Covid-19: Information for commuters
Information for cross-border commuters
Covid-19 restrictions at the borders
Tax, social insurance and working from home
If you commute between Sweden and Denmark, working from come could mean that you change what country you pay taxes in.
If you are required to declare income tax in both your country of work and your country of residence, taxes in one country will be deduced from the other. You will never be subjected to double taxation.
If you have a Danish employer, and if you live and work in Sweden, this may mean that your Danish employer must register as an employer with the Swedish Tax Agency, Skatteverket, and report and pay preliminary tax to the Swedish Tax Agency.
Denmark and Sweden have agreed on exemptions from certain social insurance rules, such as in which country cross-border commuters should be insured and in what country the employer pays employer contributions.
- If you live in Denmark and normally work in Sweden, your social insurance in Sweden will not be affected by you working from home in Denmark during the pandemic.
- If you live in Sweden and normally work in Denmark, your social insurance in Denmark will not be affected by you working form home in Sweden during the pandemic.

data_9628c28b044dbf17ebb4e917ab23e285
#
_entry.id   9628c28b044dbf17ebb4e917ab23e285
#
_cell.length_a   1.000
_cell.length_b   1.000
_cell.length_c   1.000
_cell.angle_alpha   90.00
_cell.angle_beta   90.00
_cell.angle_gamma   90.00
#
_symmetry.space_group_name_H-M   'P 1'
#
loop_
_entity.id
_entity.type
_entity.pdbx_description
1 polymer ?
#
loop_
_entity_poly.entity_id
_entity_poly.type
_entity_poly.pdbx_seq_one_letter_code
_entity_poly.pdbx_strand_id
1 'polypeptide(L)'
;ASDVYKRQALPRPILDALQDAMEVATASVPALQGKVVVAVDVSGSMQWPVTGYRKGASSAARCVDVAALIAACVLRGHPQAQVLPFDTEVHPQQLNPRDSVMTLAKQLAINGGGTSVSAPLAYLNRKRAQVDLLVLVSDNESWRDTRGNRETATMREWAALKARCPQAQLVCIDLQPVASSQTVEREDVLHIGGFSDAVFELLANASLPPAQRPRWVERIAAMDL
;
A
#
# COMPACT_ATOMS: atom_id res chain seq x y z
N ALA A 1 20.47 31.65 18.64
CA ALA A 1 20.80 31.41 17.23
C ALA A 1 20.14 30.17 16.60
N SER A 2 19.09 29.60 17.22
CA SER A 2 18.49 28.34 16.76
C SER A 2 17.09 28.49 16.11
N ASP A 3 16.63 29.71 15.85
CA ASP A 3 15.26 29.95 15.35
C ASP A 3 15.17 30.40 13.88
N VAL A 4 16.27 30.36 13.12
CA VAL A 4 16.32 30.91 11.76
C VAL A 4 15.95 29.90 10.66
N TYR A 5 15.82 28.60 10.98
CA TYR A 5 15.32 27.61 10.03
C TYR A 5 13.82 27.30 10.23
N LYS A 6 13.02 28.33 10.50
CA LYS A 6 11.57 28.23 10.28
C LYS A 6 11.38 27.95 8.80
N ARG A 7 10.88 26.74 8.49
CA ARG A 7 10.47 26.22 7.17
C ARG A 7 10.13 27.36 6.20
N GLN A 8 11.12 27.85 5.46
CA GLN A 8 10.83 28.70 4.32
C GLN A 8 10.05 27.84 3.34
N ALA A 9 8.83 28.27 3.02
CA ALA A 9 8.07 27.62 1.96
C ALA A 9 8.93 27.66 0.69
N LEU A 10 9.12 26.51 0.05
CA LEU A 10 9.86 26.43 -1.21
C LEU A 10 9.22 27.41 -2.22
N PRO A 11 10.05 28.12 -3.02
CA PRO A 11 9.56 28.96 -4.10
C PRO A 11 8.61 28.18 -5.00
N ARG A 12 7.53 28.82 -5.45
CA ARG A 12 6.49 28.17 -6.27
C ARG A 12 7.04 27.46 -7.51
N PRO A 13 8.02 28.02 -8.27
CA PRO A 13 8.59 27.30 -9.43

- If you had an A1 certificate, that certificate is still valid.
Be aware that the exemption is only valid for individuals who have switched to a working from home arrangement. It is not valid if you, for example, start a new job at a new employer or start your own busines.
If you are unsure about what these rules mean to you, please contact Øresunddirekt at firstname.lastname@example.org or Försäkringskassan at (+46) 10 11 51 964.
Unemployed or furloughed because of covid-19
It is important to register at Arbetsförmedlingen on your first day as unemployed. You can then apply for membership in a Swedish a-kasse and receive unemployment benefits.
The same rules apply if you live in Sweden and have been commuting to a job in Denmark. You need to register at Arbetsförmedlingen in order to be ‘avaliable’ on the employment market, which is a pre-requisite for receiving unemployment benefits.
Being sent on furlough means that your employer is sending you home, either fully or partially, with pay. You are still considered an employee at your company, and you should be ready to come back to work on short notice. You do not need to contact or register at Arbetsförmedlingen when you are on furlough, as you are still employed.
You might also be sent on short-term furlough (korttidspermittering). This means that you will go down in hours and receive slightly less pay. If you are sent on short-term furlough due to covid-19, the Swedish state will support your company in paying your wages, and you normally receive about 80% of your wages, even though you work fewer hours.
A Swedish employer can not generally send an employee on furlough without pay.
If you have been sent on furlough, and your company cannot provide compensation, you should contact your Danish or Swedish a-kassa to apply for dagpenge. Ask to speak to someone who handles EU cases at your a-kasse.
If you are not a member of an a-kasse, you will not be able to receive compensation while you are on furlough without pay.